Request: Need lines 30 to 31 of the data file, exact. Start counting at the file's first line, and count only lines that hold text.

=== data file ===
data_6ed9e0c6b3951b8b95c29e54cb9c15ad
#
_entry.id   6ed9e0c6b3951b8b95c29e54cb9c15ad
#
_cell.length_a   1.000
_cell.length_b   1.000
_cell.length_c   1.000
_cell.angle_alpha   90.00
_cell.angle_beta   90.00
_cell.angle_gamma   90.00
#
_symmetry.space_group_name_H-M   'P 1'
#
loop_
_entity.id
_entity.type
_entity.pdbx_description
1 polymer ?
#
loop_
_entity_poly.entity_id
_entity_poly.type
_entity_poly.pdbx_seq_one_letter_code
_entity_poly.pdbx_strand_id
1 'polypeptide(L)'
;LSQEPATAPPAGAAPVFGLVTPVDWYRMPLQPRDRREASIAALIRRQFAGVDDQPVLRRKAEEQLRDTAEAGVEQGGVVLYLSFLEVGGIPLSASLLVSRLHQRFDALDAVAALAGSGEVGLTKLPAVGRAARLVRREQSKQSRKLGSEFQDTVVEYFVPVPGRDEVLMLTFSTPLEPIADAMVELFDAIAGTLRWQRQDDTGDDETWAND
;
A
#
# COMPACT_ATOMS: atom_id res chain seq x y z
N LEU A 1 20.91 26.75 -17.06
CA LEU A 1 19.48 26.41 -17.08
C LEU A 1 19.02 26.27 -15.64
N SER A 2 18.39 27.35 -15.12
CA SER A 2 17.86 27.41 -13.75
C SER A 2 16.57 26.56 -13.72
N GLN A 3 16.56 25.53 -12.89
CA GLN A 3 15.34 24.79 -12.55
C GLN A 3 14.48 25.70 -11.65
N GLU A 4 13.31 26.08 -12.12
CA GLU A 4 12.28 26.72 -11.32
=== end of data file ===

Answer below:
# COMPACT_ATOMS: atom_id res chain seq x y z
N LEU A 1 20.91 26.75 -17.06